Elliot: I liked the Taken movies.
Marcus: The first one was good.
Elliot:What did you guys think of Vincent D’Onofrio in this? Because I think that his taste in roles has greatly diminished since Full Metal Jacket.
Marcus: He’s the Kingpin, he good as the Kingpin.
Elliot: Yeah, I guess. But I’ve seen him in a couple of movies recently. He was in the latest Rings. He was like a blind preacher. In this one he’s the brother and throughout the whole movie I’m thinking like, “Oh, the brother’s got something to do with it.” Like, the brother probably pissed off –
Marcus: I think they were going for something like that. But I think the studio rewrote it at the last minute. That’s the vibe I got. Cause you cast like a bigger name actor. But then the ultimate villain become some nobody who shows up unnamed 20 minutes before the movie ends.
Elliot: That’s another thing I wanted to talk about. There’s a scene where the daughter, she’s going home. And there’s Bruce Willis, there’s her, they get in the elevator with the head of the…
Marcus: The main antagonist.
Elliot:They go all the way down in the elevator. Nothing. They leave. I’m blanking on what exactly happens. All I remember is what should have happened. What should have happened is they get in the elevator with the bad guy. The elevator opens on the ground floor. It should be splattered with blood and the bad guy should be dead. But that’s not what happens. I remember now. They leave and then the bad guy follows them home. Right?
Marcus: Yeah, with a whole little militia group and then Bruce Willis goes to the store that days and buys a fully automatic machine gun, which by the way you can’t do contrary to popular belief. And he just has that and he wins the battle.
Marco: I also really just don’t think Eli Roth really cares that much about all the morality and the politics of the film.
Marcus: I would agree with that.
I think that they might have been more studio mandated or something. I think he wants to do an action film where he could do some setpieces that are a bit extreme. It’s not as extreme as his other films, but he has a scene where Bruce Willis is torturing a guy and it’s pretty graphic.
Marcus: But that’s like the only one though. I wasn’t expecting this movie to be good, but knowing Eli Roth I was definitely expecting this movie to be much more exploitatively violent. Ok It’s like he’s trying to sneak it in a little bit, but the studio’s just railing him back. Maybe for good reason. It might have been a more memorable film.
Elliot: His next film is an adaptation of a ‘70s gothic children’s book. I’m going to get it wrong. The House with a Clock in It’s...
Marcus: Oh wait that’s him? The House with a Clock in Its Walls, really?
Elliot: Yeah, with Jack Black. That’s his next movie.
Marcus: I’m looking this up right now I don’t believe. Holy shit you’re right.
Marco: I just think that Eli Roth just doesn’t care a lot about the morality parts of it he just wants to do weird stuff. Like there’s kind of this semi-satirical gun shop that’s portrayed as kind of silly.
Marcus:That was really tasteless. As a person who is familiar with gun culture, that’s a completely erroneous portrayal. Continue, sorry.
Marco: And there’s this one scene where he’s contrasting Bruce Willis loading a gun to him performing surgery with “Back in Black” by AC/DC playing and then…
Marcus: That could have been like a dark emotionally interesting moment and then you ruin it by playing “Back to Black.” Like what are you doing? And they try to revive the final shot of the original film with Charles Bronson. But they play “Back in Black” again and it ruins it.
[“Back in Black”-AC/DC]
Marco: Moving on now to our final verdicts. I’ll start. This film’s pretty bad. Bruce Willis was not into it at all. It felt really edited in post. And they wanted to get rid of plot points and kind of made it more jumbled. There was no internal struggle to any of it. All of the politics that are being discussed feel very external to the main plot of the film. It’s pretty much a forgettable B-movie that has the same name as a very popular ‘70s movie.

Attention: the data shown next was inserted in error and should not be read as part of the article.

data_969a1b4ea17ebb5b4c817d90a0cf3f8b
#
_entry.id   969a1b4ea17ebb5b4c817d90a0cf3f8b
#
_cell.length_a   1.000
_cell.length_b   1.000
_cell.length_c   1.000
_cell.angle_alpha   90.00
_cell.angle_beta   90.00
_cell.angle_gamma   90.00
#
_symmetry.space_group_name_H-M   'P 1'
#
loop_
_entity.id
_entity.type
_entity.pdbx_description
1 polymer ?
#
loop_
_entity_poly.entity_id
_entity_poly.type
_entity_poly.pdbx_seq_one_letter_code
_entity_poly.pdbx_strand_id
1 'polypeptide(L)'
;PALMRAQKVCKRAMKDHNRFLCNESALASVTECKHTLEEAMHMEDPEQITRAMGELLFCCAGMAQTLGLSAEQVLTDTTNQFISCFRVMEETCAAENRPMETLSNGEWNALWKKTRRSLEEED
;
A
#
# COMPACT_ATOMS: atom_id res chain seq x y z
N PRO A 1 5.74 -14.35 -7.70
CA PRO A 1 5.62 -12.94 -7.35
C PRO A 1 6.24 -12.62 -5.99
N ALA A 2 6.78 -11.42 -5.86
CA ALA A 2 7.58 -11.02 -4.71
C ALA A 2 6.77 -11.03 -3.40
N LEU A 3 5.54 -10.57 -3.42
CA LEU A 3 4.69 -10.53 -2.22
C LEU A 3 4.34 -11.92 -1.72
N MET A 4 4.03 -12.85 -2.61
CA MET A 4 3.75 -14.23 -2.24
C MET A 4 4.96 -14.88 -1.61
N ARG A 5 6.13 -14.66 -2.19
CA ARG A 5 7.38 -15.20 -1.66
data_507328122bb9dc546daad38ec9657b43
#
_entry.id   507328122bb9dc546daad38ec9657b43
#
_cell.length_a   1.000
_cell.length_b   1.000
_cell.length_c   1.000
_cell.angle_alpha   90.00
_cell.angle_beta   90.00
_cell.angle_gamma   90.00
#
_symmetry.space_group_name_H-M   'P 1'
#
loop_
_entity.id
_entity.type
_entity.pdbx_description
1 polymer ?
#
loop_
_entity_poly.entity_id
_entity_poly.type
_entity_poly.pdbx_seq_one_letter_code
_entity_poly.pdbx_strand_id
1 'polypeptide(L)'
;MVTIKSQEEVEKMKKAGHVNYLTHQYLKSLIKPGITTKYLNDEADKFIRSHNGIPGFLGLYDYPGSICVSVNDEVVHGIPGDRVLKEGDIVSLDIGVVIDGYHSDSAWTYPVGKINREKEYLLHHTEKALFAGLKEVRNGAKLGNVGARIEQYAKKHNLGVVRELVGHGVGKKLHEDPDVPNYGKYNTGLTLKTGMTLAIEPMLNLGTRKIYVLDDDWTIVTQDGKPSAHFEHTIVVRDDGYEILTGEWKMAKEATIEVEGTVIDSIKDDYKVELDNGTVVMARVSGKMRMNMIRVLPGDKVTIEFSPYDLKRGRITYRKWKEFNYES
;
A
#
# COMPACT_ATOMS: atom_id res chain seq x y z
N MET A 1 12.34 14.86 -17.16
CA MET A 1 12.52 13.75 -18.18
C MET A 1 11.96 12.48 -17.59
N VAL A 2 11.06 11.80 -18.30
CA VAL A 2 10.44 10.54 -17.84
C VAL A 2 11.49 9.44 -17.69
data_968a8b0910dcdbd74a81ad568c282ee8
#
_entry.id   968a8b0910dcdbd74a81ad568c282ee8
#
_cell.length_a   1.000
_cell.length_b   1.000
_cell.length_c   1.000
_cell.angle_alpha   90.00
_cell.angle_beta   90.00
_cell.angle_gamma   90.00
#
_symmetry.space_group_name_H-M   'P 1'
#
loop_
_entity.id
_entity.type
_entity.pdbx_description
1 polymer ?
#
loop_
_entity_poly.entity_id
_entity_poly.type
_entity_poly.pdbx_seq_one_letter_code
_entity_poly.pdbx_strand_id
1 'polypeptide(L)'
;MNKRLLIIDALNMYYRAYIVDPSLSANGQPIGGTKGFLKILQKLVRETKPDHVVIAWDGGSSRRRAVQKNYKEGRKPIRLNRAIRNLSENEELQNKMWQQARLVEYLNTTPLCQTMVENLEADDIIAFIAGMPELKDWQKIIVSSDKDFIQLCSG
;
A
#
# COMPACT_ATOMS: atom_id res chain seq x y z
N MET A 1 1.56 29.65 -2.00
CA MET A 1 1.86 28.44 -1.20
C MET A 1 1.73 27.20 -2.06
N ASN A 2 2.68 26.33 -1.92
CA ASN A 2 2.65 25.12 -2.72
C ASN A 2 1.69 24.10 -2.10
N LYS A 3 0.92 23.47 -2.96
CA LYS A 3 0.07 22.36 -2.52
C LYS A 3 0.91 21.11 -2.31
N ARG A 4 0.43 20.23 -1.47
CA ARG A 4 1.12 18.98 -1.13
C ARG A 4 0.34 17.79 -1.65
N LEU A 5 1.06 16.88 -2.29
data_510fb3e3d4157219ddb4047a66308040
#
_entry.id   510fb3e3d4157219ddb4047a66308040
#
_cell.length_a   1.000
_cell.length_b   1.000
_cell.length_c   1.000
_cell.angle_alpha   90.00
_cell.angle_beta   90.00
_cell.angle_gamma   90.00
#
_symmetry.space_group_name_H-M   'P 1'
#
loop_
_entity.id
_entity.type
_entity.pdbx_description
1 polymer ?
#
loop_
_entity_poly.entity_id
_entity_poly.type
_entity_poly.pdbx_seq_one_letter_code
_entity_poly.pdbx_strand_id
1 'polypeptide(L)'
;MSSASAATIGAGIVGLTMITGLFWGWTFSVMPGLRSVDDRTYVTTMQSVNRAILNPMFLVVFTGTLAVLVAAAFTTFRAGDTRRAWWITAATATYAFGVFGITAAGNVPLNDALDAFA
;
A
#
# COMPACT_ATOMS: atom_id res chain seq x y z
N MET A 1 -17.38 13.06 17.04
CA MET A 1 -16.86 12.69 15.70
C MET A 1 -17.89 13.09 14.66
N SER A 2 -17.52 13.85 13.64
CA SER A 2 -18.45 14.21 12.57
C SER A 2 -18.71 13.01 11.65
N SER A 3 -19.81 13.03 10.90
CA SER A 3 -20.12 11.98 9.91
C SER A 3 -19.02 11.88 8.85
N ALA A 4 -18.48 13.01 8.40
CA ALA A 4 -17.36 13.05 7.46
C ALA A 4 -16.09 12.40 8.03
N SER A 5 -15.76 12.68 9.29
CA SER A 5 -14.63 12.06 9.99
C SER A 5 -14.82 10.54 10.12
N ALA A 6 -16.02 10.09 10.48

Elliot: Which was also a B-movie. Come on.
Marcus:It’s Dino De Laurentiis. It was eventually acquired by Cannon, the auteurs of B-movies.
Marco: Ok Elliot?
Elliot: Well, this was not a good movie. As we’ve discussed throughout this whole podcast. Eli Roth shouldn’t have done this film. It should have been like a Jaume Collet-Serra or whoever does the Taken movies. Because Eli Roth, this is just not his kind of movie. Like he should go back to gory horror movies or maybe kids movies, we’ll see. Bruce Willis does not emote at all. He’s not really acting. He’s just walking through the film occasionally shooting people. I’m trying to think if there’s any redeeming quality to this film and I can’t really think of any. Yeah, I would recommend not seeing this film ever if you can. Maybe if you watch all five Death Wishes and you’re like “I want to see what happens next.” Maybe you see this film and then you realize that you’re done with the Death Wish</> franchise. You don’t need to see anymore. But, if you don’t like Death Wish and you don’t like horrible films there’s no reason to see this one. Marcus, what do you think?
Marcus: On that same tangent. Look people if you would like a Death Wish film that takes its time, is executed in a mature way that fleshes out themes and emotional investment-worthy characters, I would suggest the original Death Wish from 1974 wit h Charles Bronson. If you want the other end of that extreme where there’s no attention or care paid to story or themes and you just want to watch Charles Bronson shoot ever little bastard in the seven block radius, watch Death Wish 3. That one’s kind of fun in a weird, ironic twisted way where they just didn’t care and it’s awesome. If you want a film that tries to lazily combine the two, but isn’t insane enough to be fun. And is too mild and boring to be worthy of emotional investment. With confusing themes that aren’t exactly fleshed out properly. Then this is the movie for you. I don’t know why you’d want to watch that movie, but ok.
Marco:This has been Fresh Films, a production of the audio section of NorthbyNorthwestern. Check us out on northbynorthwestern.com. Check us out on Apple Podcasts. I’m Marco Cartolano.
Marcus: I’m Marcus Galeano.
Elliot: I’m Elliot Kronsberg. Bye.
Marcus: See You.